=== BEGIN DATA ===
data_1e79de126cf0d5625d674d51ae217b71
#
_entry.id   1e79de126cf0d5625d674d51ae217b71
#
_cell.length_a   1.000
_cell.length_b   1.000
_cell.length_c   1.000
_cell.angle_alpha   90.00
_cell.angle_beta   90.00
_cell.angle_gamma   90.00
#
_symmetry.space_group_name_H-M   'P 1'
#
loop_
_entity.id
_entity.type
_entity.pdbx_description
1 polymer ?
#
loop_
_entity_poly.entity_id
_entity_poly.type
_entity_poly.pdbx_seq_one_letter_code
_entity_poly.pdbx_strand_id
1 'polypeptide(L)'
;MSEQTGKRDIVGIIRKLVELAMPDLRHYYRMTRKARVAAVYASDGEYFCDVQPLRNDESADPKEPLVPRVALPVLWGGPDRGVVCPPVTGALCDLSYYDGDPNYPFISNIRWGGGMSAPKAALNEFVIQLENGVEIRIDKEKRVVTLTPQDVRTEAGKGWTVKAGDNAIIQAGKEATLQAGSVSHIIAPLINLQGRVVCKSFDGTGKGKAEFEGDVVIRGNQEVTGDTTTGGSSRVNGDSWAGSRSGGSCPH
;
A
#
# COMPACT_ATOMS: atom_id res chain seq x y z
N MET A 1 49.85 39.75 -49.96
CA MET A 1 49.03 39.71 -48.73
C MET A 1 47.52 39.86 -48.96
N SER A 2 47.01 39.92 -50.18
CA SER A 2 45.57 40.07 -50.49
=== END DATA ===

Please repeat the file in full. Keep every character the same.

data_1e79de126cf0d5625d674d51ae217b71
#
_entry.id   1e79de126cf0d5625d674d51ae217b71
#
_cell.length_a   1.000
_cell.length_b   1.000
_cell.length_c   1.000
_cell.angle_alpha   90.00
_cell.angle_beta   90.00
_cell.angle_gamma   90.00
#
_symmetry.space_group_name_H-M   'P 1'
#
loop_
_entity.id
_entity.type
_entity.pdbx_description
1 polymer ?
#
loop_
_entity_poly.entity_id
_entity_poly.type
_entity_poly.pdbx_seq_one_letter_code
_entity_poly.pdbx_strand_id
1 'polypeptide(L)'
;MSEQTGKRDIVGIIRKLVELAMPDLRHYYRMTRKARVAAVYASDGEYFCDVQPLRNDESADPKEPLVPRVALPVLWGGPDRGVVCPPVTGALCDLSYYDGDPNYPFISNIRWGGGMSAPKAALNEFVIQLENGVEIRIDKEKRVVTLTPQDVRTEAGKGWTVKAGDNAIIQAGKEATLQAGSVSHIIAPLINLQGRVVCKSFDGTGKGKAEFEGDVVIRGNQEVTGDTTTGGSSRVNGDSWAGSRSGGSCPH
;
A
#
# COMPACT_ATOMS: atom_id res chain seq x y z
N MET A 1 49.85 39.75 -49.96
CA MET A 1 49.03 39.71 -48.73
C MET A 1 47.52 39.86 -48.96
N SER A 2 47.01 39.92 -50.18
CA SER A 2 45.57 40.07 -50.49